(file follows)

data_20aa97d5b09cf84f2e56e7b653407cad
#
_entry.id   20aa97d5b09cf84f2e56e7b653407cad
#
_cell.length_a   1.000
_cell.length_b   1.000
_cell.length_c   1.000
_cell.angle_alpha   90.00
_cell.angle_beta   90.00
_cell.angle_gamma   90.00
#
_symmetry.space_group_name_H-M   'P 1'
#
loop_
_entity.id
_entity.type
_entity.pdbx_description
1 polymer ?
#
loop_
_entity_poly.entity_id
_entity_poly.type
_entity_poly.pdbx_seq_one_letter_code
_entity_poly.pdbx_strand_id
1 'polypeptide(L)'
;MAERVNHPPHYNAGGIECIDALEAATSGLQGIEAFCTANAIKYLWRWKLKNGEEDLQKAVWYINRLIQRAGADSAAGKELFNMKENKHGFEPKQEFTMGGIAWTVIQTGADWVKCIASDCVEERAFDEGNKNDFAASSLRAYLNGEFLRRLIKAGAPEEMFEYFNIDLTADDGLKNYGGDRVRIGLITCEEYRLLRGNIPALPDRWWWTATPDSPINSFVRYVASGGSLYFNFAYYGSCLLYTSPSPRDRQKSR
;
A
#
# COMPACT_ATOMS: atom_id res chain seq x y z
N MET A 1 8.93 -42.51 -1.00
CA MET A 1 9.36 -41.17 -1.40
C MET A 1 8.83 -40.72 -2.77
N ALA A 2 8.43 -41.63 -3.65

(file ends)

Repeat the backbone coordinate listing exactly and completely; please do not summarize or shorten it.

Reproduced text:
data_20aa97d5b09cf84f2e56e7b653407cad
#
_entry.id   20aa97d5b09cf84f2e56e7b653407cad
#
_cell.length_a   1.000
_cell.length_b   1.000
_cell.length_c   1.000
_cell.angle_alpha   90.00
_cell.angle_beta   90.00
_cell.angle_gamma   90.00
#
_symmetry.space_group_name_H-M   'P 1'
#
loop_
_entity.id
_entity.type
_entity.pdbx_description
1 polymer ?
#
loop_
_entity_poly.entity_id
_entity_poly.type
_entity_poly.pdbx_seq_one_letter_code
_entity_poly.pdbx_strand_id
1 'polypeptide(L)'
;MAERVNHPPHYNAGGIECIDALEAATSGLQGIEAFCTANAIKYLWRWKLKNGEEDLQKAVWYINRLIQRAGADSAAGKELFNMKENKHGFEPKQEFTMGGIAWTVIQTGADWVKCIASDCVEERAFDEGNKNDFAASSLRAYLNGEFLRRLIKAGAPEEMFEYFNIDLTADDGLKNYGGDRVRIGLITCEEYRLLRGNIPALPDRWWWTATPDSPINSFVRYVASGGSLYFNFAYYGSCLLYTSPSPRDRQKSR
;
A
#
# COMPACT_ATOMS: atom_id res chain seq x y z
N MET A 1 8.93 -42.51 -1.00
CA MET A 1 9.36 -41.17 -1.40
C MET A 1 8.83 -40.72 -2.77
N ALA A 2 8.43 -41.63 -3.65